If 100,000 People Aren't At The Spring Game, Someone Is Losing A Bet

By Johnny Ginter on April 15, 2016 at 2:10 pm
Boom baby

The first Spring Game that I attended, in April of 2005, was complete ass. I was a sophomore at Ohio State, living off campus on Summit near Hudson, and I (stupidly) thought that it'd be a fun idea to walk down to the stadium to take in a little spring football. After all, it's not every day that you get to watch Todd Boeckman hand the ball off to Erik Haw over and over and over and over in Werner Herzog weather.

"It definitely felt good out there," said Boeckman at the postgame press conference. ... "All spring it was in the 60s and 70s. (Today) we come out here and it's 35 degrees, rainy and windy. Sure is a big difference."

I wouldn't know, Todd, because the only thing that I remember from that really just godawful afternoon were the two miles that I trudged back from Ohio Stadium to my mouse-infested hovel as my shoes slowly filled up with ice and gross rainwater bilge. I got back, ate three handfuls of goldfish crackers (my go-to meal at that point in my life), and went to bed. It wasn't a great time.

Truthfully, Ohio State spring games are almost always bad in some way. The scoring is incomprehensible, and the players you want to see in action aren't ever going to be offered up as ritual sacrifice to said action, especially in a spring exhibition game that's untimed and kind of just ends whenever Urban gets bored. Even more annoying is the super irritating reality that players who go crazy in mid to late April tend to vanish into the land of wind and ghosts by September. Damn you, stylish Ray Small unis! I trusted you!

So if you're sitting at your desk or on your couch and wondering if you should go down to the 'Shoe tomorrow, the answer is... yes, you dingus. Of course you should.

First of all, the powers-that-be at Ohio State really, really, really, really, REALLY want you to go. Jerry Emig, Ohio State football's SID, is possibly wracked with some kind of virulent fungus that can only be cured by one hundred thousand people showing up on Saturday. Whoever runs Urban Meyer's Twitter account has gone all in with fancy graphics, and even Brutus is getting a little hype:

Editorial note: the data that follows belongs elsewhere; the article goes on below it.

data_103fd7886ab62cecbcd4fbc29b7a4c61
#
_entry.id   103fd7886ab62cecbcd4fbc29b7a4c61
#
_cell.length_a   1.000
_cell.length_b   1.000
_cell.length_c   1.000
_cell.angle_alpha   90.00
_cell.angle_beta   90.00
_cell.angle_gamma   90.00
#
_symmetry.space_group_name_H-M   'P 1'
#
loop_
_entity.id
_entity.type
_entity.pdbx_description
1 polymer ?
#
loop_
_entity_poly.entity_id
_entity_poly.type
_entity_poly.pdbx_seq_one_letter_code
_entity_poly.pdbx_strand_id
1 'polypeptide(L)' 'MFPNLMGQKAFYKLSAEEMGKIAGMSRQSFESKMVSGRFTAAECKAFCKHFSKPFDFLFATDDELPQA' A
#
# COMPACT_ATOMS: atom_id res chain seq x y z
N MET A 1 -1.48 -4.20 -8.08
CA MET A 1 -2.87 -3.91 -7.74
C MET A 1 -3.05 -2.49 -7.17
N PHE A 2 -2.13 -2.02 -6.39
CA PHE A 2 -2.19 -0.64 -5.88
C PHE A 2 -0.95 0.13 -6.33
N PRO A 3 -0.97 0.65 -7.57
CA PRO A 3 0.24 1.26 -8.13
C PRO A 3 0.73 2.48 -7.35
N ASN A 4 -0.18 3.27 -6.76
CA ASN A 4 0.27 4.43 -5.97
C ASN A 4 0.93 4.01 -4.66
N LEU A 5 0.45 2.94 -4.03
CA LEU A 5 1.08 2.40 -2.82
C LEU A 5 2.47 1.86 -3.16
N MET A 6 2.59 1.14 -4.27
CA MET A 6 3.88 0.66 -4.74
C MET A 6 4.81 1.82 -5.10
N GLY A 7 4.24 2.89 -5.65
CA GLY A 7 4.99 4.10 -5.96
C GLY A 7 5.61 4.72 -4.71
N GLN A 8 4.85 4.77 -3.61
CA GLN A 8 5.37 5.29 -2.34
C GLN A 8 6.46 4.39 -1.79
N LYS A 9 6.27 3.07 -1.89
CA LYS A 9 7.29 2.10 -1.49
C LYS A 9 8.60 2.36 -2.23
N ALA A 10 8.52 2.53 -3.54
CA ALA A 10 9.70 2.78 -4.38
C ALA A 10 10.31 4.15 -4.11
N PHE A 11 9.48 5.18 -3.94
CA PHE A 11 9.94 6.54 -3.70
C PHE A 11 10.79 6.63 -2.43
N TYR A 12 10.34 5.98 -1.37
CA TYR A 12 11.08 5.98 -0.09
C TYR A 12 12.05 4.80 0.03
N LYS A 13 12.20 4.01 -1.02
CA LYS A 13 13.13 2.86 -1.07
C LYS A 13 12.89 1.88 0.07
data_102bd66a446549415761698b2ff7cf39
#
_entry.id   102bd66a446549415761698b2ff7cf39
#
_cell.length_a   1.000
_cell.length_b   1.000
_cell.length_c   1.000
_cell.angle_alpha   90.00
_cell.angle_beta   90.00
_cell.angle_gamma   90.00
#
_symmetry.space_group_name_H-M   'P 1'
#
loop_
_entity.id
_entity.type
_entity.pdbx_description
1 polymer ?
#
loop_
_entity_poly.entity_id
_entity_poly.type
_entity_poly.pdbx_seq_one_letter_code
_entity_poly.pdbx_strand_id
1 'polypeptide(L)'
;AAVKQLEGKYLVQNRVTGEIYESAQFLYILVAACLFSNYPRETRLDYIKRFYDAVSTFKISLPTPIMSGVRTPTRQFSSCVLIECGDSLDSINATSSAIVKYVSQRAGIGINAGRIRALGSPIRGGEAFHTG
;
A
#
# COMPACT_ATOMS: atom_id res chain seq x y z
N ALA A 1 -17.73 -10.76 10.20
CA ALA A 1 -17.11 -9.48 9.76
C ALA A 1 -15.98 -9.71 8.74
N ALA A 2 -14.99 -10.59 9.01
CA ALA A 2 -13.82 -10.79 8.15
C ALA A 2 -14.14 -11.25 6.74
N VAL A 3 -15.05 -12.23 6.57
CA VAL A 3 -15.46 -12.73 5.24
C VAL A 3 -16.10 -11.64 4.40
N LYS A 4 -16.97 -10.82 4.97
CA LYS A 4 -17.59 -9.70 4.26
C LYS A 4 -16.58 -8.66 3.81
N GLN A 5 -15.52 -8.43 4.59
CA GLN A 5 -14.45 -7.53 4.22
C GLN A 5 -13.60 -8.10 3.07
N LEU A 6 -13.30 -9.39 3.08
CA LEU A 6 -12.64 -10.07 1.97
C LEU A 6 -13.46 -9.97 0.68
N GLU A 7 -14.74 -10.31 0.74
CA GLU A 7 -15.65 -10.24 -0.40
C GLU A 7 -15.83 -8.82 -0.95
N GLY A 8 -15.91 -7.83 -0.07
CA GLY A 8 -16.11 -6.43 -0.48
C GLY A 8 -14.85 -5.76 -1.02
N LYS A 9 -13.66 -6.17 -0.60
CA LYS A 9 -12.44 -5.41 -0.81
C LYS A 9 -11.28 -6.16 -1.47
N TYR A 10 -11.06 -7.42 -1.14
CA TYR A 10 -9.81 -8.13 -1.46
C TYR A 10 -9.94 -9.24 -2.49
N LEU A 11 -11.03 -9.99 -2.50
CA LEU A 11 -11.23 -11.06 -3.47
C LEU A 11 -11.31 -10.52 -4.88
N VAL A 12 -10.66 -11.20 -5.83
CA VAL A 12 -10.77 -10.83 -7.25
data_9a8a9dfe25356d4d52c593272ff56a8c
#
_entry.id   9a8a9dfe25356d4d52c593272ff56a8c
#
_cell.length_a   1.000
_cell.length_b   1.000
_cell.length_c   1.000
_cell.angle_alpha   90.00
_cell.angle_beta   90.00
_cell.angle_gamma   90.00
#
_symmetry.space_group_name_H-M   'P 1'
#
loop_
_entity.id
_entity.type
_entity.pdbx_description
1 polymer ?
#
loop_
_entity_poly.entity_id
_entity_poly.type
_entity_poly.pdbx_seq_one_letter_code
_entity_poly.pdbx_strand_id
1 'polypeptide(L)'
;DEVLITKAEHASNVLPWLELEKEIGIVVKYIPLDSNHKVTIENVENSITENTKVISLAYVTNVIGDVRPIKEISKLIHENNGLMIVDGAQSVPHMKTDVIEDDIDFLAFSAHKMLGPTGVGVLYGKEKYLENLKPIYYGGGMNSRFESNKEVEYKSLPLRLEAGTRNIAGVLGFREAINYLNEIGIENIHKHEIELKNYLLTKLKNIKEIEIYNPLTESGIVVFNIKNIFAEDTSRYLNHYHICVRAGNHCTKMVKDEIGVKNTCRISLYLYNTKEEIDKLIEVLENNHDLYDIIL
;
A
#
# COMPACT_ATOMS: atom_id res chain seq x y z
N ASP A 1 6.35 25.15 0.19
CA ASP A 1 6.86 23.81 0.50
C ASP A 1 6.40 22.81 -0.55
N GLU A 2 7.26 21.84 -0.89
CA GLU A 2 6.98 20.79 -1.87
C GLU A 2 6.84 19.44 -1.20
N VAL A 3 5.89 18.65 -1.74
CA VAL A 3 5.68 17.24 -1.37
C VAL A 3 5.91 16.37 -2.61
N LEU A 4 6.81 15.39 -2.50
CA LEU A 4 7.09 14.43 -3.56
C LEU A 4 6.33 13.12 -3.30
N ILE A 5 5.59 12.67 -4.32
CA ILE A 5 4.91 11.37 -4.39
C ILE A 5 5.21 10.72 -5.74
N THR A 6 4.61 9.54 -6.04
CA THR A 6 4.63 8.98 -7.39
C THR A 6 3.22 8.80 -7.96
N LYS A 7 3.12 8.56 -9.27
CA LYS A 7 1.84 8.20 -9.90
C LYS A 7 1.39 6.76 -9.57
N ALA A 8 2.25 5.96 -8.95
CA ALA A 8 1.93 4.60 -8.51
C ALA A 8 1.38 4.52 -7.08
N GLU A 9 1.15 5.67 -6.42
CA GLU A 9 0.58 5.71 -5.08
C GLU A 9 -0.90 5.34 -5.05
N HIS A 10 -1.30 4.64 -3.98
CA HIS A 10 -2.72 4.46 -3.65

The possibility of 100k people showing up for a fake game is a dumb kind of fun on the face of it, but truthfully I love the spring game for a few legitimate reasons.

First, after dabbling with naked greed for a bit, the spring game is back to being five American dollars for general admission. For many people, this is the one affordable change that they ever get to see the Ohio State Buckeyes take the field in Ohio Stadium. We can complain about how bad the game is (and make no mistake, it is generally very very bad), but for a family of five diehard Buckeye fans living from paycheck to paycheck, I can think of no better way to spend a Saturday afternoon. That has value beyond a halftime kicking competition and a free lacrosse game.

Secondly, it has cultural value. When Ohio State hits 100,000 fans on Saturday, people will inevitably say that this is a reflection of Columbus' cow town status, that of course these scarlet clad rubes would show up in droves; they're kind of right, but for the wrong reasons. Five thousand score people all coming together for the purposes of having fun sounds like the world's most kickass summer concert to me, but throw those same people in a football stadium and suddenly the "sportsball" crowd gets all smug about it.

I mean, yeah, you could hang out with the butterflies at Franklin Park Conservatory, you could check out which Ghibli film the Gateway is showing, you could do a little brunch and yoga, and cynical hipsters would consider that a weekend well spent. But screw those guys.

This is fun, dammit! The weather will be incredible, the tickets are cheap, and yeah, you really are that desperate for football of any shape or form. So go! Let's get that 100k and hang that achievement on our wall as another thing to rub in the faces of lesser football programs. It's a long, long offseason. It will sustain us.

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